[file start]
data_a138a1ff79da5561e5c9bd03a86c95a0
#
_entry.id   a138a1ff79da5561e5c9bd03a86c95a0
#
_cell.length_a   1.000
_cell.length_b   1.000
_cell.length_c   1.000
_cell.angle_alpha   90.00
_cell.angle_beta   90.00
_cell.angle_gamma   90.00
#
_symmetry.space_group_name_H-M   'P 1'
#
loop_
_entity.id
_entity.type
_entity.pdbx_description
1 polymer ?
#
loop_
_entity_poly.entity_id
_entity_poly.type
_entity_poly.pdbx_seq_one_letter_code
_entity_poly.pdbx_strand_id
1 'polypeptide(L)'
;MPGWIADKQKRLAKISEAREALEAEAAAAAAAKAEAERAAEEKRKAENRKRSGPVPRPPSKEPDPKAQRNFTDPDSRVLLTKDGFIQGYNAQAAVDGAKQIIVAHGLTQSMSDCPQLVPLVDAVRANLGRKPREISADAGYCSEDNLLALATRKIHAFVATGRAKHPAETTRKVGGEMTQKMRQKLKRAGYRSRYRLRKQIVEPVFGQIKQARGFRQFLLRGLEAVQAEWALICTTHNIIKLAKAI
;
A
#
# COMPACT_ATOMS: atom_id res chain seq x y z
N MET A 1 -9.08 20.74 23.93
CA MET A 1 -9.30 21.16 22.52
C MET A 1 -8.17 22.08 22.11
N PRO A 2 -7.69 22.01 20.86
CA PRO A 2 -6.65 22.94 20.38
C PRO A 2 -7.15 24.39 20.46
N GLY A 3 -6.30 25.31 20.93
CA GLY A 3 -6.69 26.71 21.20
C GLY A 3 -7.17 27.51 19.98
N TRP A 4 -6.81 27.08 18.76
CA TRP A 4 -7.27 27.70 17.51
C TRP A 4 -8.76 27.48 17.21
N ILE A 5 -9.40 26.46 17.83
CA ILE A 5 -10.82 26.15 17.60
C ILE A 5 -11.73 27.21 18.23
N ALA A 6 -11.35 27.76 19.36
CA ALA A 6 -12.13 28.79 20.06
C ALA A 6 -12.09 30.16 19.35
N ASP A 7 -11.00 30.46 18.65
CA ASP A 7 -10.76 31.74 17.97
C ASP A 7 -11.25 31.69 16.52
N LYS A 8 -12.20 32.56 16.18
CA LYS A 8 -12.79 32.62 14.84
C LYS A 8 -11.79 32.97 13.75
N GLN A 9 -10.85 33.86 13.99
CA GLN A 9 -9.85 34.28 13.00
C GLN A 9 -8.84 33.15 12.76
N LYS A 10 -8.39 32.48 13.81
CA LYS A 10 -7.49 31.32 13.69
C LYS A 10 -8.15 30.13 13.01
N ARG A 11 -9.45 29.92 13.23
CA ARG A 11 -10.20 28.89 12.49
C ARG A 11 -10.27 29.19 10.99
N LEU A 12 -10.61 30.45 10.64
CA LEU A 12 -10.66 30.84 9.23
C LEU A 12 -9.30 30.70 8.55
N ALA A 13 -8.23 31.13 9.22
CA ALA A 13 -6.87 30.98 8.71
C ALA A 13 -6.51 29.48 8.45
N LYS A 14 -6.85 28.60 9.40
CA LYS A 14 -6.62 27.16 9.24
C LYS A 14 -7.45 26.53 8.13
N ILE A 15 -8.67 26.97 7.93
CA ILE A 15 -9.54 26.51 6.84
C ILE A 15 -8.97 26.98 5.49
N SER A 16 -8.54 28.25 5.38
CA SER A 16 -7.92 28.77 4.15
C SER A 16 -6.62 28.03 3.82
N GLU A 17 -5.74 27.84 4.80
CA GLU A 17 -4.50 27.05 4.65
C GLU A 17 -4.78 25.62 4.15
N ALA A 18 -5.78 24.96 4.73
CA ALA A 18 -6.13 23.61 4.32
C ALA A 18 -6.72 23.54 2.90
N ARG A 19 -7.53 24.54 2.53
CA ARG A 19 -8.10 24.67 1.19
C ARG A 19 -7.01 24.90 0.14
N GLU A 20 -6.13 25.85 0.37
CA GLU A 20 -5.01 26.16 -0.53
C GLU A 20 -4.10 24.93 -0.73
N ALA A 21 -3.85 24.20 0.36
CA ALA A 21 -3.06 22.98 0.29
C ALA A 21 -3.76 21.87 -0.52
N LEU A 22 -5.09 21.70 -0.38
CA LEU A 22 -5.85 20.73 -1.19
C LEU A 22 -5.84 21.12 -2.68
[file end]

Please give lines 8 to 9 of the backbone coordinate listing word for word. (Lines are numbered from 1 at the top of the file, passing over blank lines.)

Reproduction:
_cell.angle_alpha   90.00
_cell.angle_beta   90.00